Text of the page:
bella the beagle
Bella died on Friday night. She started having terrible seizures during the day which intensified in the evening, due to the cancer spreading through her little body. It was agonizing to watch her have the seizures, but I held her and talked her through them. I could give her that. She wasn't walking, eating, drinking...she wasn't even sleeping really. Just waiting or suffering...whichever it was we knew we could help her. We went to the Animal ER where they gave us the best care we could have asked for. I knew we were in good hands the moment we entered the dying room (my name for it) and they turned on some lamps and turned off the too-bright overhead lights. I had thought to bring Bella in her bed and I am so thankful for it. She seemed very comfortable and I hope the smell of her bed outweighed all the other strange smells. We sat in the room for a long (or a short, depending on how you look at it) time. Finally the paperwork was done, the bill paid, the questions asked and answered and it was time to tell Bella goodbye. I don't know what you say to a pet who is going to die. I don't know what words to say to a dog who has lived with you for ten years, who has trusted you, loved you, obeyed you, defied you, wagged their tail every time they saw you. I don't know. There probably aren't any. We prayed - prayed that the Holy Spirit would be heavy in the room as we ushered our dog from life to death. I prayed Jesus would meet her and take her home and that she would tell him hello and the same to my grandma and grandpa. It is a strange thing to tell someone "okay" and have them inject a heart-stopping something into a pet you cared for since a puppy and loved with your whole heart. At first I had to stop him...not yet. I had to say one more goodbye before it was over. I stroked her head and kissed her ears and smelled her smell...just like when she was a puppy and all my maternal feelings were coming alive. We said "okay" and in went the stuff to free her from pain. I talked to her the whole time, petting her, and saying, "Good girl, Bella, good girl." I knew she understood "good girl" and I wanted her to know that's exactly what she was. She didn't fight, didn't move, just surrendered to death and she was gone. Forever. We were left with her little body, so still and quiet. Death. And the relief that had come from knowing it was the right decision, to being strong enough to hold her while she died, was soon replaced with a heartbreaking sadness and grief. Our dog, our good dog, was dead. And our home, our lives will never be the same.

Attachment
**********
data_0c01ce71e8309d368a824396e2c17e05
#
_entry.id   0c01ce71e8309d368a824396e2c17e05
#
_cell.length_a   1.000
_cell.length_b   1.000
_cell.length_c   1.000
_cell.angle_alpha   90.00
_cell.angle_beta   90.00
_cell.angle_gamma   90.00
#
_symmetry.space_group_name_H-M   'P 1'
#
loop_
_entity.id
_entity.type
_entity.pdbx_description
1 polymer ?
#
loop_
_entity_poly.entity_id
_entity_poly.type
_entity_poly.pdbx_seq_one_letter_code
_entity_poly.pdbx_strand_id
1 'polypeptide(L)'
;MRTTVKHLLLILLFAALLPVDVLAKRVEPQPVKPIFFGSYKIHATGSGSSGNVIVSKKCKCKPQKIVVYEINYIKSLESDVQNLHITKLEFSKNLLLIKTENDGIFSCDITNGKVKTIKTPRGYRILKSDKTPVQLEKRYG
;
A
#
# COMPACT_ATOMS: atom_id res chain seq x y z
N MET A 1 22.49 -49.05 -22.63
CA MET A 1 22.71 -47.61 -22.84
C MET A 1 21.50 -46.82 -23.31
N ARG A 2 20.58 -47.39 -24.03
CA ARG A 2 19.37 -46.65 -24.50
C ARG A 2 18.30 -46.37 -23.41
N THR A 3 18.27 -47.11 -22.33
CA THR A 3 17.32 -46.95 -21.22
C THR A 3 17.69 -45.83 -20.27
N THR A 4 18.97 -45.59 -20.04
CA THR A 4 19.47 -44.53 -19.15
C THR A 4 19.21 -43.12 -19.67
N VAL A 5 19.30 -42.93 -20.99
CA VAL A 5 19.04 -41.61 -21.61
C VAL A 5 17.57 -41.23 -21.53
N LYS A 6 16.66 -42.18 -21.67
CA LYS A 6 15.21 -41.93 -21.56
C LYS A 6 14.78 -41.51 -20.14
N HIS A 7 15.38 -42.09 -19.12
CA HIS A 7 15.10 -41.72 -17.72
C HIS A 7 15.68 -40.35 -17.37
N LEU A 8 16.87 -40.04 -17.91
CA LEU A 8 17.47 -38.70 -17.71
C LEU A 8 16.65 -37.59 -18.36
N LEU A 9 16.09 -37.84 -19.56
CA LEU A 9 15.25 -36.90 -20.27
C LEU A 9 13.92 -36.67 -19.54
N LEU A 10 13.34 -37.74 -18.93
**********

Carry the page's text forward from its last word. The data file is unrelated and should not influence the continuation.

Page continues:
How do you mourn a dog? I don't know. But I do know I hear her, I go to let her out or check on her, and I miss all the little things. I miss her trying to get her tummy scratched on my feet (even when I exercised which drove me crazy). I miss her following me upstairs. I miss her scratching on her kennel when we had forgotten to let her out. I miss hearing her prancing through the kitchen - her nails click-clacking on the floor, tail-wagging and happy. (I hadn't seen that dog for a while - I really miss how she was before.) I miss having a dog around. Bella has been with me for ten years and I am used to a life lived with her. Not this life, with her not in it. And I hate death and sickness and grieving. I hate everything death stands for and everything it takes. And I want to cry and cry for my sweet dog, for her living such a good life with us, and for being such a good girl. I hope she knows how much I loved her and how hard it was for me to say goodbye. I hope she wanted to go, to be at peace, to be free of cancer and seizures and pain. I hope she can understand our decision to say "okay," for choosing to stop her heart. I hope she is in heaven. And I hope beyond hope that I will see her again.